**2021 Update – as mentioned above – Teams CAN offer a deal that lasts the duration of a players college stay. I would concede that this does happen for the TOP players. 100%! If you are reading this article, you are probably not getting an offer for 100% scholarship for 4 years unless you are an NHL prospect or drafted. I’ve had U17 Team Canada Players that only got promised 75% for 2 years, to be bumped up to 100% if everything ‘goes well.’ And things did not ‘go well,’ after a new coaching staff came in.

The average player is still going to be operating on a year to year – pay to play scholarship.

Play for Pay Scholarship

Earlier, I argued that people LIED or were mistaken when they bragged of having a 4 year scholarship. Now if you talk to 100 parents, 99.7 will say their kid has a full-ride, but that’s an entirely different conversation. The reality is that while the NCAA CAN guarantee 4 years with its LOI contract, I’d argue that this does not happen in practice to allow teams the greatest flexibility. This means, most players will still remain on a year to year basis. The remaining three years are only verbal guarantees that amount to what is sometimes referred to as a ‘Play for Pay’ Scholarship. By this name or any other, the result is that players must perform each season to an ‘adequate’ level (whatever that is, as determined by each individual team) or there is the possibility that teams can either terminate a players scholarship, reduce the level of the money offered or refuse to increase the amount offered in the final years of the scholarship entitlement.

OK let me break this down…

Actual Standard Offer

If you do NOT receive a 4 Year offer, then as you saw above, players in reality get a 1 year concrete offer. In addition to this, the team is verbally guaranteeing up to three more years. In our example above, our client was offered 80% for the first two seasons. If he ‘panned out’ and became a core player in his final two years, they would ‘bump’ up his scholarship offer to cover 100% of his costs. The verbal understanding was that IF he played well, they would reward him with a ‘FULL RIDE’. If he did NOT perform adequately, then they would retain him at the initial level offered, in this case, 80%. This is ALL done in a nudge-nudge, Wink-wink arrangement. They don’t really discuss in practical terms what happens if the player fails to meet expectations, because every player believes that they are going to win the Hobey Baker…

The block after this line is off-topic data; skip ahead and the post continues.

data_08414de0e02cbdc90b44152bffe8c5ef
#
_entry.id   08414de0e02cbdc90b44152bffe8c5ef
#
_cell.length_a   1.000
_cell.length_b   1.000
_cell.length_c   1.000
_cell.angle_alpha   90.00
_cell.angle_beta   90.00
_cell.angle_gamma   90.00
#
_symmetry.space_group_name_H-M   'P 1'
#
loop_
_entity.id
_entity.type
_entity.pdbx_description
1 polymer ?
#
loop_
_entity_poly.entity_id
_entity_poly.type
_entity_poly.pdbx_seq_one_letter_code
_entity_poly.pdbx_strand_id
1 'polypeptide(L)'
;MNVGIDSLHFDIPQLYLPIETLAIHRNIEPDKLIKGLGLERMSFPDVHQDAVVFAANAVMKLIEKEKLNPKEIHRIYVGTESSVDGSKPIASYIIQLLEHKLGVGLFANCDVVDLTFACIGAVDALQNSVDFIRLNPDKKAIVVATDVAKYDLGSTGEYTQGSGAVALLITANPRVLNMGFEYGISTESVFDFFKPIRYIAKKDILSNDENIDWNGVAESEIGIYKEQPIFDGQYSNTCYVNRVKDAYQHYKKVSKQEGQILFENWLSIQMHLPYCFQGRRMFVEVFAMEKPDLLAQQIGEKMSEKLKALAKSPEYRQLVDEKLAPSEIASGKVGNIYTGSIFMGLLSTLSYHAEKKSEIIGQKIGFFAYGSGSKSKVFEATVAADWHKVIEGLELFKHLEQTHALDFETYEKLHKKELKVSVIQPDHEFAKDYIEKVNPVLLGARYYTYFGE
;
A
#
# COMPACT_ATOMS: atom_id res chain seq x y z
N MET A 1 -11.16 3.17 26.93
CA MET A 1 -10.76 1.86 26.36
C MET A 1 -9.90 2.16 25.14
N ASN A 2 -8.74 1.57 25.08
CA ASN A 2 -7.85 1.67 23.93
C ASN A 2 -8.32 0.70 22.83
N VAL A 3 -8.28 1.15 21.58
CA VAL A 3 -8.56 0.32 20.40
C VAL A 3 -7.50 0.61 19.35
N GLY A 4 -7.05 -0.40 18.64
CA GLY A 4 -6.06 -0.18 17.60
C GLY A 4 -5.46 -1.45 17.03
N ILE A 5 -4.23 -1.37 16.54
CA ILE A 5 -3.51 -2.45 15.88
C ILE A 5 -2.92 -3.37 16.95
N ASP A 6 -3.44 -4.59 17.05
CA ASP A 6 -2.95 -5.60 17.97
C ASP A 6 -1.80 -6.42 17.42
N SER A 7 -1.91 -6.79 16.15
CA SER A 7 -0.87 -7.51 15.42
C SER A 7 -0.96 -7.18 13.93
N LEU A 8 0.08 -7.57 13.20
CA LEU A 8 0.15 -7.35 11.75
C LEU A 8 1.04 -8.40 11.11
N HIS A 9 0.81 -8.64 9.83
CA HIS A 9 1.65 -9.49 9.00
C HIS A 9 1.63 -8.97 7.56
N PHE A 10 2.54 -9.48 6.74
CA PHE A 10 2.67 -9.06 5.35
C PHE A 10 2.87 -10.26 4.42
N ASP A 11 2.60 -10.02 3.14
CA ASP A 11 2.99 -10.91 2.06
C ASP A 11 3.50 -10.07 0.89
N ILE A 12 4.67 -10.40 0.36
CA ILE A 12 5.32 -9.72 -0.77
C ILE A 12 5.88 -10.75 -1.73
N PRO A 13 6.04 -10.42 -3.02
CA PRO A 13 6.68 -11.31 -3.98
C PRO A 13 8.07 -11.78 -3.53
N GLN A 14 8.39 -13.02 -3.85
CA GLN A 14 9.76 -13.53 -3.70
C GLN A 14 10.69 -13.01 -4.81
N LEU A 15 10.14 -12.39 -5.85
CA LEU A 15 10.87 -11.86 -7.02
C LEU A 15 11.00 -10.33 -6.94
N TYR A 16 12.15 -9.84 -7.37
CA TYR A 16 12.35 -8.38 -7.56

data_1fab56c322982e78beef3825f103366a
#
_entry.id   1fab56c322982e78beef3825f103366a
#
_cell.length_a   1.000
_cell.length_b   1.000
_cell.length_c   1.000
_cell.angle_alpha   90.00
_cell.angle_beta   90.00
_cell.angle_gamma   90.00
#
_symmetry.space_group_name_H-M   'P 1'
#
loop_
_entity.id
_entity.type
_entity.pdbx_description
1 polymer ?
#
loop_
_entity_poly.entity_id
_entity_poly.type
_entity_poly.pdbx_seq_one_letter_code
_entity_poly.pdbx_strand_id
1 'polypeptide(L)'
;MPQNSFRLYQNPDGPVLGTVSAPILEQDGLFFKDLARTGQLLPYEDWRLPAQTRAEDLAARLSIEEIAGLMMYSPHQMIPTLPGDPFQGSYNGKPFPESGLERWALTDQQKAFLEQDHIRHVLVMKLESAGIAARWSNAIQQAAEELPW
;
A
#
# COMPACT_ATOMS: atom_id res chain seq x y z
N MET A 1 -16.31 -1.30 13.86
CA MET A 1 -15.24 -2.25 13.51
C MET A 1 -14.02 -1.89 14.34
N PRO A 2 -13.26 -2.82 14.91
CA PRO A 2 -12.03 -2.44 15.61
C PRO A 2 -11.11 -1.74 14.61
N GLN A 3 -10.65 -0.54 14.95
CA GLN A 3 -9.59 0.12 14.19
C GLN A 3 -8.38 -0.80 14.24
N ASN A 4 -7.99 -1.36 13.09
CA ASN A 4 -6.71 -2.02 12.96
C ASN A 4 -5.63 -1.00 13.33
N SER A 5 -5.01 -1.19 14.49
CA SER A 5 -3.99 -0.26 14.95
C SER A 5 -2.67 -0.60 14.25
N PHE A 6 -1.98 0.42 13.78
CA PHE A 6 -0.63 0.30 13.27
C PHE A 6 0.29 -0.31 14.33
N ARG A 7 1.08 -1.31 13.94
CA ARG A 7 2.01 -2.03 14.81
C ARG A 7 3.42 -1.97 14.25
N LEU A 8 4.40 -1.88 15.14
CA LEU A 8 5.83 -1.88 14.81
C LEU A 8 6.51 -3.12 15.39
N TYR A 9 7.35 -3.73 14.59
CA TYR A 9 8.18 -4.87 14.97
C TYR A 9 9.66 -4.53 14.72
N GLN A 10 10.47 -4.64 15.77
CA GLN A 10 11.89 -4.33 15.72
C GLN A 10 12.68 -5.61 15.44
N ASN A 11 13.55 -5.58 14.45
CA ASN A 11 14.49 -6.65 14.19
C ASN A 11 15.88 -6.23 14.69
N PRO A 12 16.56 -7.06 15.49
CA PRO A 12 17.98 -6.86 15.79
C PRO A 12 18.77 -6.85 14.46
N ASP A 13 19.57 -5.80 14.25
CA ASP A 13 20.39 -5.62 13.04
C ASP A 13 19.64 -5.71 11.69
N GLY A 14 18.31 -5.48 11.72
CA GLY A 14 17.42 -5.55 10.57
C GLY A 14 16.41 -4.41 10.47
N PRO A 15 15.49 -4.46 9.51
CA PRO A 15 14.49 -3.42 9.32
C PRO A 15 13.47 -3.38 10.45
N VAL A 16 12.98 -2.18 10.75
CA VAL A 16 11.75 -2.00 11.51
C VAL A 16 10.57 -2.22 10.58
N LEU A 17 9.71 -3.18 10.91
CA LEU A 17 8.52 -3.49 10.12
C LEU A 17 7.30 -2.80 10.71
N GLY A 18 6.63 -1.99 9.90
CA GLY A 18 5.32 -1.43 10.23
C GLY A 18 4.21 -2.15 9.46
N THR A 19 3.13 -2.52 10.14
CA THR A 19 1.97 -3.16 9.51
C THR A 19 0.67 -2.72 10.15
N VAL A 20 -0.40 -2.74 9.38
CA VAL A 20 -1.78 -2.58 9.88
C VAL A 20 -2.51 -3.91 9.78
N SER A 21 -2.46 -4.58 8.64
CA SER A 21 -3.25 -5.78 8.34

Conclusion – Perception is Reality

Now the important thing to realize here is NOT that the sky is falling. Rather, you need to focus on the importance of perception of NCAA scholarship legitimacy. What I mean is this:

1) In MOST cases for the average player – Teams Verbally guarantee 4 Years of Scholarship money.
2) If it became known that ANY or ALL teams reneged on their verbal offers, people would stop signing with them.
3) In this case, the perception that teams HONOUR their commitments is as important as the reality of the situation.
4) So as a result, even though normally, there is ONLY a 1 Year Legal commitment, there is a De facto 4 year guarantee that you can count on.
5) In most cases, even if a team is not happy with a players’ level of play, they will still only resort to terminating the verbal agreement in the most extreme of situations so as to protect their reputations.

6) That isn’t to say that teams don’t have proven methods of ‘removing’ players from their rosters, they can still maintain the ‘letter of the law’ and refrain from threatening a players scholarship money directly. What they do is strongly suggest going elsewhere because they will not be playing hockey if they come back the next season. There are many levers that teams can use to push a player out. The fact is, this happens at every level of hockey, so College Hockey isn’t a rogue entity or outlier, nor are they altruistic and acting in your best interest very often.

Now, this is NOT an everyday occurrence, but it happens enough that you should be aware that it is a possibility and prepare accordingly.

While the title of this article is very sensationalized, the take-away I want you to leave with isn’t that you should pass-up college opportunities or ‘Team’s are Evil and cannot be trusted.’ What I want you to do is to know and protect your rights and make the best decisions possible. Everyone isn’t out to screw you over, but they definitely are not acting in your best interests either.

Much like their CHL/WHL counterparts business is business and we must all realize and acknowledge that neither party is entirely altruistic in their intentions towards their product/players. As long as you know your rights you can better prepare and protect your future education and career.

Further Articles You might Find Interesting:

Retaining NCAA Eligibility – The Facts

NCAA & CHL Scholarship Guarantees

NCAA D3 comparisons